Despite the significance of all of the aforementioned actions, it is evident that the true reason that Hamilton’s legacy will be preserved by history is the monumental and cultural significance of Hamilton: The Musical. The Broadway production has received almost unprecedented accolade, not only due to its seamless lyricism, but because it seamlessly fuses American history with current politics and highlights the continuous relevance of Hamilton’s story. Startling parallels can be drawn between Hamilton’s political landscape and that which we observe today, crippled by division, xenophobia and amoral political figures. Whilst comparable political figures may grace the face of Mt Rushmore, Hamilton’s legacy has been divulged to (and subsequently appreciated by) historians, Americans and laymen alike. Therefore, in light of Hamilton: The American Musical’s cultural magnitude, Hamilton’s legacy is no longer consigned to dusty shelves but his story is brought to light in a magnanimous fashion. Most strikingly, the multiculturalism that is represented in the BME cast adds a whole new gravitas to the performance as it encourages non-white Americans to take ownership of their origination story. Although in actuality the founding fathers and prominent political figures would have been exclusively white, the musical emphasises the fact that America was built upon immigration and ensures that the cast is diverse and representative of modern day America.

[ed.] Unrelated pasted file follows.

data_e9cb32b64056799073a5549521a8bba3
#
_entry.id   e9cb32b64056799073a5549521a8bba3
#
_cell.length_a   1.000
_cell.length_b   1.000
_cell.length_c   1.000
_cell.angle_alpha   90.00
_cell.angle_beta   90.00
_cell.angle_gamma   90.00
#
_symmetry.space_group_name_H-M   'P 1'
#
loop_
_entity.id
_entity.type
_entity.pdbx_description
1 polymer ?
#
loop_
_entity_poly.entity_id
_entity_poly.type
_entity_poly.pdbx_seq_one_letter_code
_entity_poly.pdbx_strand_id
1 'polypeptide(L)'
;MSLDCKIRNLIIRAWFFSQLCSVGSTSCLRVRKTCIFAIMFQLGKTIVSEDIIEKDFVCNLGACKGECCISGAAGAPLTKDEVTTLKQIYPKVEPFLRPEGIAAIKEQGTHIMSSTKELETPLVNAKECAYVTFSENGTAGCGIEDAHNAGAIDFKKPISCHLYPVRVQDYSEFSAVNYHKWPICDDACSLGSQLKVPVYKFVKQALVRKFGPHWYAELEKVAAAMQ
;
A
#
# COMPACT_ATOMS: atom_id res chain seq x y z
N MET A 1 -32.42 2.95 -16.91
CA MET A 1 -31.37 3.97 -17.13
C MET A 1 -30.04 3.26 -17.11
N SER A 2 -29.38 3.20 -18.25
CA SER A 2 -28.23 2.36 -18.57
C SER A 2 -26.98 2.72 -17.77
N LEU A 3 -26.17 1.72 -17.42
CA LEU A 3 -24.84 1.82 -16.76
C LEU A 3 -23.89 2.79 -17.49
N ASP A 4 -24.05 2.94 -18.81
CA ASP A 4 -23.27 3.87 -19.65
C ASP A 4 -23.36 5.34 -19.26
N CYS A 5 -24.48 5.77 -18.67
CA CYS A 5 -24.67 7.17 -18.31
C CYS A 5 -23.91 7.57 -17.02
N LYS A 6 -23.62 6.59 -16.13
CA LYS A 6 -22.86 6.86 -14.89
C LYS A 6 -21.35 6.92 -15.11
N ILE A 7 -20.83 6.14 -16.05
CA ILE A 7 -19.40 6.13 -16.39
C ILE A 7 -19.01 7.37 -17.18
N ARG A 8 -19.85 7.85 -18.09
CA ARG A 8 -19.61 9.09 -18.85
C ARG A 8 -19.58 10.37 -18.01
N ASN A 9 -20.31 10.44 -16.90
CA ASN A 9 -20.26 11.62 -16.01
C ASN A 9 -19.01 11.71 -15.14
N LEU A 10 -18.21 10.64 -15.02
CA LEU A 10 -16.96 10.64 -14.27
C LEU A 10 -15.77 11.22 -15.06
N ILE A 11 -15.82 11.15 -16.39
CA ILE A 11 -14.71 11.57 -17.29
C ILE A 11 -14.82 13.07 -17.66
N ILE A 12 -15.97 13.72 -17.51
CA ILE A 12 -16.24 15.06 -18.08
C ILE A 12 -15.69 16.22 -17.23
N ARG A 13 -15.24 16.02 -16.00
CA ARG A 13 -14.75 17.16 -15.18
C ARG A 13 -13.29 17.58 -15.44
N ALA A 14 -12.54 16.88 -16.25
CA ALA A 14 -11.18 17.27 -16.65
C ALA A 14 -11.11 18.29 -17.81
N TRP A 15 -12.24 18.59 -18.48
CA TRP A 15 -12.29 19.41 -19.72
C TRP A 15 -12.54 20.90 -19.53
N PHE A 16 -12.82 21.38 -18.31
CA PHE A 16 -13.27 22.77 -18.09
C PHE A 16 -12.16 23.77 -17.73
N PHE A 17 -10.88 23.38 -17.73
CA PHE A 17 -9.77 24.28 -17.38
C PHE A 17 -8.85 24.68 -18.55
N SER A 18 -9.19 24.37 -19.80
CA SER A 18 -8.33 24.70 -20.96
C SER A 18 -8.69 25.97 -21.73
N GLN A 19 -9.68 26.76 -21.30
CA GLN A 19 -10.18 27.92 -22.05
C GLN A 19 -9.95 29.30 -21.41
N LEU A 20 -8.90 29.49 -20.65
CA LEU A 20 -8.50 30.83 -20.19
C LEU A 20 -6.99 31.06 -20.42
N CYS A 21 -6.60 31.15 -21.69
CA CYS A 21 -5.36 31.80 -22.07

Alexander Hamilton was one of the most controversial figures in modern history. He refused to throw away his shot and was utterly committed to smashing every expectation and achieving his political ambitions. His name was libellously sullied postpartum, as popular figures such as Jefferson and his acolytes, diminished his character, labelling him as ‘a monarchist of Caesarean ambition, an anti-democratic dilettante, and a corrupt creature of Wall Street plutocrats’. However, the truth is, Alexander Hamilton’s influence and legacy is keenly felt in the very composition of American society. Indisputably, he $10 founding father, rose to political stratospheres and his successes in the politico-economic spheres ought not to be diminished. However, it is evident that the true reason that Hamilton’s legacy is everlasting is because of his dynamic and controversial character; his story that was once resigned to dusty bookshelves has been reinvigorated by the Broadway production and his legacy has thus been enshrined in pop culture and common awareness. Throughout his life, Hamilton was acutely aware that history has it’s eyes on him and alongside his ascension, he envisioned a time when history history books would mention him and the world would know his name. Hamilton’s legacy was of paramount importance to him (a quest that seems as futile as planting seeds in a garden you never get to see) and he succeeded in building a legacy that outlived him. America, as a fledging nation owes much of its identity to Hamilton’s work, indeed, America was Hamilton’s great unfinished symphony and his legacy will never wane because it is inseparably intertwined with the USA’s history.